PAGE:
Students in my classes are required set up accounts with: Facebook, Twitter, YouTube and/or Vimeo, Delicious, Flickr, Gmail, Google Wave, as well as RSS feeds. With little prompting, students use social media to reach out and contact sources, even creating pages for their topics.
Here are some of the other ways I use social media:
Blogs: I use blogs in multiple ways with my teaching. I have class blogs for all my classes (http://multimediajournalists.wordpress.com/) as well as a blog that I keep for the Journalism Program (http://umassjournalismprofs.wordpress.com/). And, I have students keep their own blogs (http://multimediajournalists.wordpress.com/student-blogs/) in most of my classes. The class blogs create a continuum of teaching – I’m able to stay in contact with students outside of our class meetings and I’m able to create an environment for discussion between students by having classroom discussions on the blog.
Students are able to get a sense of the role of the audience when they participate in class blog discussions but they also get a sense of how the user informs the journalist when they get into discussion with their blog audience. I had one student in my Sports Journalism class who critiqued a Boston blogger on her blog and he responded, creating a back-and-forth conversation that created a nice teaching moment in class.
The blog I keep for the department provides another avenue for communication with students. Students are not only able to get analysis and commentary on issues from me, but I also pass along information on jobs and internships.
Twitter: I have students in all of my classes set up Twitter accounts and I show them the advantages of using TweetDeck. I have them select top journalism thinkers and practitioners to follow, as well as news sites and niche sites that interest them. My Twitter feed is linked off of my class blogs and I’ve also set up a hash tag for the Journalism Department. Much of the social media readings in class come from folks they follow on Twitter, including me. Relevant articles that I find will be passed along to students via the #umassjourn hash tag.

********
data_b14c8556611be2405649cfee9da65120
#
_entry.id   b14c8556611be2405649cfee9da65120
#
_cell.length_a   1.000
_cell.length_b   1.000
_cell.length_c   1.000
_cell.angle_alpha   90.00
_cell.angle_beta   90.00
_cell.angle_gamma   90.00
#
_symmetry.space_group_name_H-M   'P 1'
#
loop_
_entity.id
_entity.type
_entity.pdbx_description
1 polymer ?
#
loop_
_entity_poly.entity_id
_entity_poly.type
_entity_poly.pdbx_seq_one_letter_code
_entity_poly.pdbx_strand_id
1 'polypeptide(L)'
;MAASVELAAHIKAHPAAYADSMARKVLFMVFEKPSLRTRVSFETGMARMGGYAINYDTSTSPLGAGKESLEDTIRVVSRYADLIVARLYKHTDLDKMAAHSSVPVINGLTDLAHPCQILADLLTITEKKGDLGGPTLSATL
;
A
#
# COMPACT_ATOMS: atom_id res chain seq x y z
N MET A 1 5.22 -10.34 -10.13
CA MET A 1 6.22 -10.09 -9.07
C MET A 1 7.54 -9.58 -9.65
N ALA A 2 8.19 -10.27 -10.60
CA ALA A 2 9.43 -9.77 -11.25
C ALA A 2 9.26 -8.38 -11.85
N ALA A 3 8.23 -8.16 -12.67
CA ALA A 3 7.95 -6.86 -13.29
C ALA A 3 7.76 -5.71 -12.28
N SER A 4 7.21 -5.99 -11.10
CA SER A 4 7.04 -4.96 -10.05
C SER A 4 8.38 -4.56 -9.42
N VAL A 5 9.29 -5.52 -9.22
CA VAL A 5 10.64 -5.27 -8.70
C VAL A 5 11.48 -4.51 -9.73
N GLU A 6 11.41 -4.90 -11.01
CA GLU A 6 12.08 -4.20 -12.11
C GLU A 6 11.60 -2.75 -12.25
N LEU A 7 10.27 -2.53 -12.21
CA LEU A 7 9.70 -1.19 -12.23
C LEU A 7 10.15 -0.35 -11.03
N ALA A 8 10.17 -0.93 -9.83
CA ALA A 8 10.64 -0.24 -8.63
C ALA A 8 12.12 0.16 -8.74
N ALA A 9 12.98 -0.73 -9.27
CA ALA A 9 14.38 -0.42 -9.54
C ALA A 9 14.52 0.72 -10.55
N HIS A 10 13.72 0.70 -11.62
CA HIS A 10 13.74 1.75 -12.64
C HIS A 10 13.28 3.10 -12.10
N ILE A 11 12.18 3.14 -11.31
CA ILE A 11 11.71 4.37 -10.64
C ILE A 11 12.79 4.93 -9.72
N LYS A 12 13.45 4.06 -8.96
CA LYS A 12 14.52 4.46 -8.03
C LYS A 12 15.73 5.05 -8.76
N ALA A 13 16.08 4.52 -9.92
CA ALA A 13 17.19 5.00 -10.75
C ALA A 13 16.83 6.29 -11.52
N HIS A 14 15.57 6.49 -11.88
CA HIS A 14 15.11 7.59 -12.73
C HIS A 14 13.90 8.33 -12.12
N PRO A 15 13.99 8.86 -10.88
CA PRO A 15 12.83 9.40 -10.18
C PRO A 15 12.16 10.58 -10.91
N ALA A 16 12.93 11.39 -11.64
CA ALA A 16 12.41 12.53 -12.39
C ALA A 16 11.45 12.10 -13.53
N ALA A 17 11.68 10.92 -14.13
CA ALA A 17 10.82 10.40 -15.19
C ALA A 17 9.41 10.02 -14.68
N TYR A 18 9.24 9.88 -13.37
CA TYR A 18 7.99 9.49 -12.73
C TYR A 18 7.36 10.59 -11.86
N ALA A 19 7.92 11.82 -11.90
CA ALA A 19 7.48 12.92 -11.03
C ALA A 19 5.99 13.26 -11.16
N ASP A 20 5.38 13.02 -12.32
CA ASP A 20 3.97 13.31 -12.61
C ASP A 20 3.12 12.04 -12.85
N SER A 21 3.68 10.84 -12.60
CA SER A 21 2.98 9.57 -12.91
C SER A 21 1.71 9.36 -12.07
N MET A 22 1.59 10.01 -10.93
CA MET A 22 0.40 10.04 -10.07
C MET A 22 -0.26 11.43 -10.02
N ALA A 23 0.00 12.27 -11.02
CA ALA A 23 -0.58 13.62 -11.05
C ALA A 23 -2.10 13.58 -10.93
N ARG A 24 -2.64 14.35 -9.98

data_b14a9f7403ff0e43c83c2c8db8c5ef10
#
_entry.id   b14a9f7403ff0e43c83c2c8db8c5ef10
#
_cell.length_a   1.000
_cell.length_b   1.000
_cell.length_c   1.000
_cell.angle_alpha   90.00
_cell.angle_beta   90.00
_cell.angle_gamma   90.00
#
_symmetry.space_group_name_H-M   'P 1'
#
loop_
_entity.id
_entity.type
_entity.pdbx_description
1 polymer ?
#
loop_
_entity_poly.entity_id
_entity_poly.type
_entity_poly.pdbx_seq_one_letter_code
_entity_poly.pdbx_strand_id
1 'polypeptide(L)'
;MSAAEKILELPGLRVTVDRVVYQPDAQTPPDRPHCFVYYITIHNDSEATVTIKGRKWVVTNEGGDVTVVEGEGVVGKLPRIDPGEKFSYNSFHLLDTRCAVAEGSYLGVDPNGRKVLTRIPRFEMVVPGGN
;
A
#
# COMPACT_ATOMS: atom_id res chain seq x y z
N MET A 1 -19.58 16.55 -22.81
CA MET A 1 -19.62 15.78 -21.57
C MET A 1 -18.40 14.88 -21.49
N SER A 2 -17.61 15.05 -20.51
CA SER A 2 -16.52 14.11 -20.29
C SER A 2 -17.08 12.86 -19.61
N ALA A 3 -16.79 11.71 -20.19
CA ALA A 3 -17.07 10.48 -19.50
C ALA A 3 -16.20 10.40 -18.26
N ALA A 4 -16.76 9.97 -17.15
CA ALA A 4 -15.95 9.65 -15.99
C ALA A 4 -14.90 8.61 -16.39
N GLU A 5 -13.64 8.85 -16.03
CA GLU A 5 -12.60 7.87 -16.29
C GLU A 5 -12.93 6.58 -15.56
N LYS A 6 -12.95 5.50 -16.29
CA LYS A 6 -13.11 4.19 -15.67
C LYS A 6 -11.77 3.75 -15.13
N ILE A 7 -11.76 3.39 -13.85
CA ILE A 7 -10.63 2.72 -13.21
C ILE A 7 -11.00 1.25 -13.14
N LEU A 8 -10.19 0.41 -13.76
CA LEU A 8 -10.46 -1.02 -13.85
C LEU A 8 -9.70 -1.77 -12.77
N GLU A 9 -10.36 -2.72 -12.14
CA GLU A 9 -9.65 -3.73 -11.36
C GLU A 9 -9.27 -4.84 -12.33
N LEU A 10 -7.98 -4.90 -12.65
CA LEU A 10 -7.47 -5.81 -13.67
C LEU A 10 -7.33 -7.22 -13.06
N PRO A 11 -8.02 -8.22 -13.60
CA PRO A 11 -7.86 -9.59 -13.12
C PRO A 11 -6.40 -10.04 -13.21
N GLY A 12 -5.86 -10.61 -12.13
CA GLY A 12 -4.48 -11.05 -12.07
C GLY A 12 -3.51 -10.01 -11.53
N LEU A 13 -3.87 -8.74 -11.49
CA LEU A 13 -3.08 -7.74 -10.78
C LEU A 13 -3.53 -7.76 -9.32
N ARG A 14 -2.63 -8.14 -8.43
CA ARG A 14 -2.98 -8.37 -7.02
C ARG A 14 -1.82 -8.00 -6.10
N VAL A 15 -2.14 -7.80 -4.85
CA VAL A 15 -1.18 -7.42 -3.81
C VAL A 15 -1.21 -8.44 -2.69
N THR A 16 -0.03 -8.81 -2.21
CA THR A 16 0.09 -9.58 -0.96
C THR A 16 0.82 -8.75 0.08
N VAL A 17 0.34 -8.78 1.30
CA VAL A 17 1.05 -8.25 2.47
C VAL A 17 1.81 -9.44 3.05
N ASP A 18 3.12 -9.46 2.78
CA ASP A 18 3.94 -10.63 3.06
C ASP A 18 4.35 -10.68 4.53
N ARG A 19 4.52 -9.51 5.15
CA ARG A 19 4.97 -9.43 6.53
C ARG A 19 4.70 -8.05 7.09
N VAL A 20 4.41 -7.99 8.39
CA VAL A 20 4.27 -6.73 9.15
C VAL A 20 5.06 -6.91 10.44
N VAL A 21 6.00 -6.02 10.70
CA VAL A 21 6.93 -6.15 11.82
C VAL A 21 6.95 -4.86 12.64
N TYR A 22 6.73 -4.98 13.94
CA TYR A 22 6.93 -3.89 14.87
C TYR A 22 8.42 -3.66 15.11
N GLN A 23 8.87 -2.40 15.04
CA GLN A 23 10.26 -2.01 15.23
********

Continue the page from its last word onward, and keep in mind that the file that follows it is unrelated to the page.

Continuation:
Facebook: Facebook is another way I pass along information to students – everything from pertinent articles to news about classes and the major. The Journalism Program has a Facebook page that is updated several times a day and I’ve also set up a Facebook page for the Sports Journalism Concentration.
Students have also used Facebook as a way to reach out and find sources, especially ones on campus and abroad. It’s also another way for students to stay in touch with each other in between classes.
Texts/Articles: I have used Journalism 2.0 by Mark Briggs and I will be using his new book in the Fall. But, I expose students to Delicious by linking to my Delicious account and updating it regularly with interesting articles I find pertaining to the use of social media.
Students also use Flickr and YouTube as platforms for their multimedia projects.
And, while I use these tools now I’m also constantly on the lookout for new ways of doing things. Google Wave is probably the best example of that. And, that gets back to philosophy. The tools are changing all the time and we as educators have to be ready to sit down with the students and learn and use them -- together.
I believe that an open approach to teacher-student communication translates into the way students approach and think about journalism. Journalism becomes not just a classroom activity, but also a way of life. And, since I’m open about using social media tools, so are they.